The sensational sophomore quarterback became the first Louisville player to win the Heisman Trophy on Saturday night, beating out preseason favorite Deshaun Watson of Clemson despite some late-season struggles.

Baker Mayfield finished third and Oklahoma teammate and fellow finalist Dede Westbrook was fourth. Michigan's Jabrill Peppers was fifth.

Watson, who finished third in Heisman voting last year, led a stacked group of contenders entering this season that included five of the top seven vote-getters in 2015.

Jackson outdid them all in his first season as Louisville's full-time starter, accounting for 51 touchdowns and averaging 410 yards per game in total offense. He ultimately won going away, with 2,144 points to Watson's 1,524. By percentage of possible points received, Jackson's victory was the sixth largest in Heisman history, and he became the youngest winner at 19 years, 352 days.

Jackson is the first Heisman Trophy winner to play on a team that lost its last two games of the regular season since Tim Brown of Notre Dame in 1987. He's the first to enter the postseason without a chance to win the national title since Johnny Manziel of Texas A&M in 2012.

No matter. Jackson did so much before November it was difficult to deny him the award because of a couple of missteps at the end.

He provided a signature moment against Syracuse, hurdling a defender on his way into the end zone, and then played his best against Louisville's toughest competition.

In a romp over Florida State and a close loss at Clemson, Jackson threw for 511 yards, ran for 308 and accounted for eight touchdowns. After ripping apart Florida State in September, he earned the stamp of approval from his idol, former Virginia Tech and NFL star Mike Vick.

Jackson left that Oct. 1 game in Death Valley as a threat to run away with the Heisman, but losses to Houston and Kentucky, when he committed four turnovers, in late November provided an opportunity for others to sway voters.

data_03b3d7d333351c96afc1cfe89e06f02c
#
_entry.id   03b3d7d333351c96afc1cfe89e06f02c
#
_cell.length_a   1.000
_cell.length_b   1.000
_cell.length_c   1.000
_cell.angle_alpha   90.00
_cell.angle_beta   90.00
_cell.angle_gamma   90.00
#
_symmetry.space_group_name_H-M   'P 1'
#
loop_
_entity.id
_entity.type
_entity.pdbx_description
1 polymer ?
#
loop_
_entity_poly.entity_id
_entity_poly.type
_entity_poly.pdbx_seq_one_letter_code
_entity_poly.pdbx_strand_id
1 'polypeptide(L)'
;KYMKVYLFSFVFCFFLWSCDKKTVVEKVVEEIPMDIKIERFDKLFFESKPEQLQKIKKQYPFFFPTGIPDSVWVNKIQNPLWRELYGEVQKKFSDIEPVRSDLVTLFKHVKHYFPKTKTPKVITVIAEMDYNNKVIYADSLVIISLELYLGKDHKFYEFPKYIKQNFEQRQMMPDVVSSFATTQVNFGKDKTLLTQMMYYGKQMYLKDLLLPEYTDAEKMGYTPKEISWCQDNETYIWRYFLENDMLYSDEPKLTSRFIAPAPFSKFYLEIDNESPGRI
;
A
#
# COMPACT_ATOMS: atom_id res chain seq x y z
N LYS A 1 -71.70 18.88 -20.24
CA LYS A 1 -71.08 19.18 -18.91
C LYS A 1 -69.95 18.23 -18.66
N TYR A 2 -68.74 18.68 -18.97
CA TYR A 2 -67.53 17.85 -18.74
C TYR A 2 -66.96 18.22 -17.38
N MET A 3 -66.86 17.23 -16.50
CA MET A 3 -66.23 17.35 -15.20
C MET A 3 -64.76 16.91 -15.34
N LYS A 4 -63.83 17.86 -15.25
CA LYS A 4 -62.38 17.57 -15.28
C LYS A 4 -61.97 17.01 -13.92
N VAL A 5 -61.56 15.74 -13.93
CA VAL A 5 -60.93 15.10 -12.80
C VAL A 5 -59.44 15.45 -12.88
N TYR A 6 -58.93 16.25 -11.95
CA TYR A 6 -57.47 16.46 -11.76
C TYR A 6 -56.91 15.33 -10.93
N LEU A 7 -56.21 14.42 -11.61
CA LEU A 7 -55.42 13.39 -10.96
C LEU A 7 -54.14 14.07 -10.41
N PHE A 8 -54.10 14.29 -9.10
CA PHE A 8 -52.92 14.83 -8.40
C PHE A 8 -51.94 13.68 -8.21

Watson made the biggest surge, but ultimately fell short.

Jackson continues a recent trend of breakout stars winning the Heisman. He is the sixth player to win the award as either a redshirt freshman or sophomore, all since 2007, joining Manziel (redshirt freshman), Jameis Winston (redshirt freshman), Mark Ingram (sophomore), Sam Bradford (sophomore) and Tim Tebow (sophomore).

Jackson came to Louisville as a three-star recruit from Boynton Beach High School in Florida. Some colleges were not sold on him as a quarterback, but Jackson was such a dynamic talented Louisville coach Bobby Petrino altered his offense to accommodate Jackson's speed and elusiveness.

Jackson flashed brilliance as a freshman and showed what was to come in the Music City Bowl against Texas A&M. He had 453 total yards and led Louisville to a victory.

Still, with so many well-established stars from Watson and Mayfield to running backs Christian McCaffrey of Stanford, Dalvin Cook of Florida State and Leonard Fournette of LSU, Jackson entered the season without much fanfare.

Just the way he likes it.

Jackson spent this season adjusting to newfound fame, growing into the role of face of the team and trying to stay out of the spotlight. He said he cut down on trips to the mall to avoid the inevitable crowds he drew.

He is about to become even more popular. Especially back in Louisville, where he has another year before he can even consider his next big jump -- to the NFL.